Reform should be carried out in line with the Promise Scotland’s care review, published in Feburary 2020 – which called for a “fundamental shift of thinking” about when a child should be removed from their family, he added.

The review based this call on the “overwhelming evidence of the lasting pain that removal has caused children, families and communities”.

What this means is that more families have been put through the pain and humiliation of being accused of harming a child without increasing the number of children found to be harmed. This represents bad and ineffective social work practice.

Professor

Bilson added: “The increase in investigations wasn’t accompanied by an increase in child protection registrations.

“So what this means is that more families have been put through the pain and humiliation of being accused of harming a child without increasing the number of children found to be harmed. This represents bad and ineffective social work practice.

“Where children are investigated and no harm is found parents are unlikely to accept or ask for help for their child even if they need it. A better way to protect children is to provide help and support that is not based on accusations that children are being harmed.”

He said he was most concerned about the disparity of rates across the country, meaning that families in some local authorities were more likely to go through investigations that were subsequently deemed unfounded than others.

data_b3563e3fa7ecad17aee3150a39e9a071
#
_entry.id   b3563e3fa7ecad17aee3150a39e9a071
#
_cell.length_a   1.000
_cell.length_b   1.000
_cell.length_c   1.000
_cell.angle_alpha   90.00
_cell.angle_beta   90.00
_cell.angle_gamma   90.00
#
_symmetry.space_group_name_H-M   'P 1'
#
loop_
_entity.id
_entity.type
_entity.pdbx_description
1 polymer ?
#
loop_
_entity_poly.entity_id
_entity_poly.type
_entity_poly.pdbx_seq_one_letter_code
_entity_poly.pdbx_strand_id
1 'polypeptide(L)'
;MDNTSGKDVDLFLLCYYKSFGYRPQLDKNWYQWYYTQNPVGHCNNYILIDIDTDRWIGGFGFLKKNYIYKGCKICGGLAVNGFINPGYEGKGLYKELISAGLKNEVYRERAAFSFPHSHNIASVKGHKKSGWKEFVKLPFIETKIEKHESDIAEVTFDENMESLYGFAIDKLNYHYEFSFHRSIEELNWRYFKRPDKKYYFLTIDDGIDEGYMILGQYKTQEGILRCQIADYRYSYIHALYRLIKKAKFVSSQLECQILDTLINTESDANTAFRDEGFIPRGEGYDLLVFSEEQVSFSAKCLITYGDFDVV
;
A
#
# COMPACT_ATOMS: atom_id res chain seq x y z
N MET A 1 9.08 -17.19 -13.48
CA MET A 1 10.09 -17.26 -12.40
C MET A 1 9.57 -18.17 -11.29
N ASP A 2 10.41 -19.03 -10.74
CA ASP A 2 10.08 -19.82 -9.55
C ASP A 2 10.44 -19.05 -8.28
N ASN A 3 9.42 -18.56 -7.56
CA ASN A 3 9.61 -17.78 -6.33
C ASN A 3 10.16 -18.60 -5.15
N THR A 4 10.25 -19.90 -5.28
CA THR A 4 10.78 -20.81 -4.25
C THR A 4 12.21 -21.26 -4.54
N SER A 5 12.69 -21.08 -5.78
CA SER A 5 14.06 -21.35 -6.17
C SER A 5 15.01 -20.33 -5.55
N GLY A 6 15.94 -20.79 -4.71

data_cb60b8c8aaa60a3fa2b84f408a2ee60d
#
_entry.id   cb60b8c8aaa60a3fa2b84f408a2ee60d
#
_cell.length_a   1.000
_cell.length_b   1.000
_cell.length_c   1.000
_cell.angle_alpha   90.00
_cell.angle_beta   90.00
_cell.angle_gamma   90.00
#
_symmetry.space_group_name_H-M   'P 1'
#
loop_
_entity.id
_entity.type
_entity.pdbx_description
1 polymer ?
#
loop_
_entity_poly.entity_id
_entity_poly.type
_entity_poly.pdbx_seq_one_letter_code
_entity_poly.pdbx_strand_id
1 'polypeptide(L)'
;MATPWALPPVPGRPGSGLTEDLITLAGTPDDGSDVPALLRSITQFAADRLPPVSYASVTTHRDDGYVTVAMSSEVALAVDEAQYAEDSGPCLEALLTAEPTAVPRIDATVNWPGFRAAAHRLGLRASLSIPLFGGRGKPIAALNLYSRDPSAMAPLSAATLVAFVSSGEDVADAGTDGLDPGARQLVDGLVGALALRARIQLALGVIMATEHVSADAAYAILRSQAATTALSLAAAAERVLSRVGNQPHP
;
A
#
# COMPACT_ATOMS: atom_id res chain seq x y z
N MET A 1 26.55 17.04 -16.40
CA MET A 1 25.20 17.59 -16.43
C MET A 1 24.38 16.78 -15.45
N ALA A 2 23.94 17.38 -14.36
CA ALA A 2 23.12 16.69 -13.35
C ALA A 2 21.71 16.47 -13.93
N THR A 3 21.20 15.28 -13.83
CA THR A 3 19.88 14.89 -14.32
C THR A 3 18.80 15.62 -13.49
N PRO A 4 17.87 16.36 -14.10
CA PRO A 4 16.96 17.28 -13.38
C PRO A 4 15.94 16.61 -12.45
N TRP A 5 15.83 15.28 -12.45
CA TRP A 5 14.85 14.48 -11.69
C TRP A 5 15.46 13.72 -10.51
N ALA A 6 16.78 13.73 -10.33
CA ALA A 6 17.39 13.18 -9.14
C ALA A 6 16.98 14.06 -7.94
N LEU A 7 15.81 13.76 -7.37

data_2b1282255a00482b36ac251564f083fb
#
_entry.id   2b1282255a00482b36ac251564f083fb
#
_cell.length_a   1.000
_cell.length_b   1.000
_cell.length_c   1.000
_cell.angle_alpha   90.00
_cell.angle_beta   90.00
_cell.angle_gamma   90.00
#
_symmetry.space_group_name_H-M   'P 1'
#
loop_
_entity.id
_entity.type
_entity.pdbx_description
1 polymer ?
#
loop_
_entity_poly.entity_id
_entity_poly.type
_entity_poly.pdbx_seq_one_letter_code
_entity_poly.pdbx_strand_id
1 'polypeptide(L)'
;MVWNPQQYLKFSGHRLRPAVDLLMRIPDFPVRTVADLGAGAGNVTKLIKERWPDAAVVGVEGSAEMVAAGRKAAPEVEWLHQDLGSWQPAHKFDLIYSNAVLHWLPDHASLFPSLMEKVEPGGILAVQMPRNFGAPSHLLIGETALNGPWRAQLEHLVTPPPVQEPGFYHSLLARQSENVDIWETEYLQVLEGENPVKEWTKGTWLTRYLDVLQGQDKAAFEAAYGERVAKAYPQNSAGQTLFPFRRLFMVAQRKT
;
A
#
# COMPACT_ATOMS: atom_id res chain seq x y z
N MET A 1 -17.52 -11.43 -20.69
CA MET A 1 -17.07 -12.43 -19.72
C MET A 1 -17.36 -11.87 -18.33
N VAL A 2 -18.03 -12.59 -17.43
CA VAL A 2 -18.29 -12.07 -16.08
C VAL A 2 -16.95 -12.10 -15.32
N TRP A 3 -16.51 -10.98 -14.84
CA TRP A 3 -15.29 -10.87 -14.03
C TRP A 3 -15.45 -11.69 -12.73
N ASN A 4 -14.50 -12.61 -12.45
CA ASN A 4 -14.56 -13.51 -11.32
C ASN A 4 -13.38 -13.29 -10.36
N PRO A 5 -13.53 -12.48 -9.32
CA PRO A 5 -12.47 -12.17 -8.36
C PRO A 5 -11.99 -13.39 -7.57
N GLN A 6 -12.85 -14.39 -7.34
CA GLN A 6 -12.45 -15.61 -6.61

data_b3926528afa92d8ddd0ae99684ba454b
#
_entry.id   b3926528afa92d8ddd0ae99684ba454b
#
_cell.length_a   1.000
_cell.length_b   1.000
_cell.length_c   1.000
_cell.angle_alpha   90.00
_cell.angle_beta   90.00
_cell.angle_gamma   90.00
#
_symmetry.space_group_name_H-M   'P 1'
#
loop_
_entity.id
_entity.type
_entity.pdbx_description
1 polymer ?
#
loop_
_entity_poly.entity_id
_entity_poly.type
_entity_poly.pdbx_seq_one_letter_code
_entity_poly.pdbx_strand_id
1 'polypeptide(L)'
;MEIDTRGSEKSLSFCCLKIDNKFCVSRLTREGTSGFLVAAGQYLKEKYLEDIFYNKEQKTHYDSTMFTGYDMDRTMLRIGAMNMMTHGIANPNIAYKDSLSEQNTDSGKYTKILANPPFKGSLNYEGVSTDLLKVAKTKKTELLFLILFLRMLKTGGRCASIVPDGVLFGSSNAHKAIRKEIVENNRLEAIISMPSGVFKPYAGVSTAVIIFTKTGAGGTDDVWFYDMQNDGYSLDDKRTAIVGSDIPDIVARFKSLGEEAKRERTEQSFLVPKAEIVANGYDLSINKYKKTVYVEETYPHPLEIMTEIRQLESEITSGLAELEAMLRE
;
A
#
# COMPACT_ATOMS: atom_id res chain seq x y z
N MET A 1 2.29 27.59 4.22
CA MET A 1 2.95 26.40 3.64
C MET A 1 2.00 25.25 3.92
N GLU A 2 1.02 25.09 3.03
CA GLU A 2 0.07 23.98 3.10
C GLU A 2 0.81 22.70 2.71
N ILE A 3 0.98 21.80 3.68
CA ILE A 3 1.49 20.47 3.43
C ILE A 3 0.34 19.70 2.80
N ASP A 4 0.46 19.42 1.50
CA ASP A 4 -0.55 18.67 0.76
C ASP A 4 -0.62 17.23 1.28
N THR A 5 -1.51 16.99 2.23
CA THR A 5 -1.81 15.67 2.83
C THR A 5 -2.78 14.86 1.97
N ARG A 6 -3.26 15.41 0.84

While previous research suggested that those from deprived homes are more likely to be investigated, he said the high rates in 2017-18 “did not map” with local authorities high on the index of multiple deprivation.

He continued: “What you see is a huge difference depending on the local authority and this isn’t explained by levels of deprivation in those areas.

“Your chances of being investigated depend on where you live – this is justice by geography.”

Taliah Drayak’s daughter Beatrix was taken into care while serious allegations were investigated.

His calls were echoed by Taliah Drayak, a mother of eight from Orkney, who was investigated in 2018 after a doctor raised suspicions she was responsible for her two-year-old Breatrix’s complex conditions.

She said: “It’s clear when you look at these figures that this rise in investigations is not about a rise in children being harmed but a rise in fear about children being harmed.

“Yet child protection investigations are not benign – in fact the effects can be terrible. It’s such a shaming, stigmatising process. I think we really need to think about how child protection investigations can work better, and work with parents.”

Despite medical evidence that her daughter was admitted to hospital with sepsis, she was accused by one doctor at Aberdeen Children’s Hospital of poisoning her.

The toddler was taken into foster care during a child protection investigation that went on for 360 days. In January 2019, a hearing found no evidence of ill-treatment and Beatrix returned home. The case was then dropped.

But the investigation – which involved all of her children, aged 5-14, being taken for interview in a police car individually and doctors, teachers, friends and neighbours interviewed – has left a long shadow.

“Everyone was so positive about us but that didn’t seem to matter,” she told The Ferret.